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Speedy Corn Plantings in U.S. South Could Lead to Export Clash
By Michael Hirtzer
CHICAGO, April 4 (Reuters) - Farmers are planting corn at twice the speed of last year in Louisiana and are two weeks ahead in Texas—which could bring forward harvests to clash with peak exports from South America.
That could push global corn prices down further, depressing an already struggling U.S. farm economy where net incomes are likely to be at their lowest levels since 2002 this year.
"A lot can change between now and August, but right now it sure looks like it's a buyer's market," a U.S. corn exporter said on Tuesday.
Farmers in these southern states have taken advantage of abnormally high temperatures in recent weeks that warmed up soils to work fields earlier.
Corn in Louisiana was 90% planted as of Sunday, up from 45% during the same week last year and above the five-year average of 70% planted, the U.S. Department of Agriculture said on Monday.
In Texas, corn was 56% planted, up from 41% a year ago and above the five-year average of 43%.
The early plantings should see corn in these states harvested a few weeks early. Harvest typically begins in late July.
That would put U.S. corn exports head-to-head with those of South America, which typically are busiest in August. Brazil and Argentina shipped nearly 6 million tonnes of corn in August 2016, according to Thomson Reuters data.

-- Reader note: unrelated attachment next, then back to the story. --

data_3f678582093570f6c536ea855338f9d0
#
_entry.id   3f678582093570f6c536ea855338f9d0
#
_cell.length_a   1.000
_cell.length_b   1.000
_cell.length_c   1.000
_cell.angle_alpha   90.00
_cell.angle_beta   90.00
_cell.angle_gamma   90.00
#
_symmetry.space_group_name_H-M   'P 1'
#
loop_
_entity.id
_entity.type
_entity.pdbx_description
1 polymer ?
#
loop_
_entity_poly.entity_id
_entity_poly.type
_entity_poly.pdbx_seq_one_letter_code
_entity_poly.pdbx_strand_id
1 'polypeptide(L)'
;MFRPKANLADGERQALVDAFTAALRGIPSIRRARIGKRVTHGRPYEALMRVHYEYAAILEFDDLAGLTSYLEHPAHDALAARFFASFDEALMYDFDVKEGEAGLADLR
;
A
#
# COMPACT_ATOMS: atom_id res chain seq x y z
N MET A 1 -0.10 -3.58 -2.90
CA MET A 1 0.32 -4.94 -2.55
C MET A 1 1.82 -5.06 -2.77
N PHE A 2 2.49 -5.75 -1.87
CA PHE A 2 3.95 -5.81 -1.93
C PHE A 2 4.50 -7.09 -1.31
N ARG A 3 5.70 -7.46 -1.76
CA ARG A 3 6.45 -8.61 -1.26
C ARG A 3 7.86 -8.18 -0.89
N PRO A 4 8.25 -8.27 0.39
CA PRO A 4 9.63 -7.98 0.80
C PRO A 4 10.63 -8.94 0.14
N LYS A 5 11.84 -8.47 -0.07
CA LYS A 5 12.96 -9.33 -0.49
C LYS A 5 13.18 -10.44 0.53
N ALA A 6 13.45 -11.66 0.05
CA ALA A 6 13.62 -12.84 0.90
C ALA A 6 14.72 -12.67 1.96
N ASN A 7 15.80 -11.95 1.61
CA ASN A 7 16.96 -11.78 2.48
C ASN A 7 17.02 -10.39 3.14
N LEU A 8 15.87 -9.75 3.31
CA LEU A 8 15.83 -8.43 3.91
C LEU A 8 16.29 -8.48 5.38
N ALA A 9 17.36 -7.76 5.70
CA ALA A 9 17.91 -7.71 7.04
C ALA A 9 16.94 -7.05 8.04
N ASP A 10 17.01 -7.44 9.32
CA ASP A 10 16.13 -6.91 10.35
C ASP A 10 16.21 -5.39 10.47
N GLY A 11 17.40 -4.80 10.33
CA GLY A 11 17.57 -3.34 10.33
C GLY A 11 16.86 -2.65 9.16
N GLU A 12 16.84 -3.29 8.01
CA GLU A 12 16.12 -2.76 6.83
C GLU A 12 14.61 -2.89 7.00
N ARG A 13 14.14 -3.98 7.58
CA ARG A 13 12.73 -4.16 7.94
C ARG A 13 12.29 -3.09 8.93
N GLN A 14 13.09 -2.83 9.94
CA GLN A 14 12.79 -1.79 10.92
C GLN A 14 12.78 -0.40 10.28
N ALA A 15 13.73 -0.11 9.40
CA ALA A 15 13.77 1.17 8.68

The U.S. exported 5.7 million tonnes of corn that month, compared with the year's peak of 6.4 million tonnes in September, USDA data showed.
With global supplies likely to be abundant, there was little urgency among importers to lock in prices for shipments later this year, traders said. U.S. corn shipped in August was currently more expensive than Brazil corn, but prices could ease as crops near maturity.
U.S. Gulf corn for shipment in August was available for around $165 per tonne on a free-on-board basis, the U.S. trader said. That is down from about $170 per tonne a year ago.
In comparison, August-shipped Brazilian corn was offered at $162.50 per tonne.
While Louisiana is one of the smaller corn producers in the United States, about half of U.S. corn exports leave the country via the ports near New Orleans and shippers typically tap local supplies as soon as they become available.
Louisiana produced 90.75 million bushels of corn last year, compared with 2.74 billion bushels produced in the top-growing state of Iowa.
(Additional reporting by Karl Plume; Editing by Leslie Adler)
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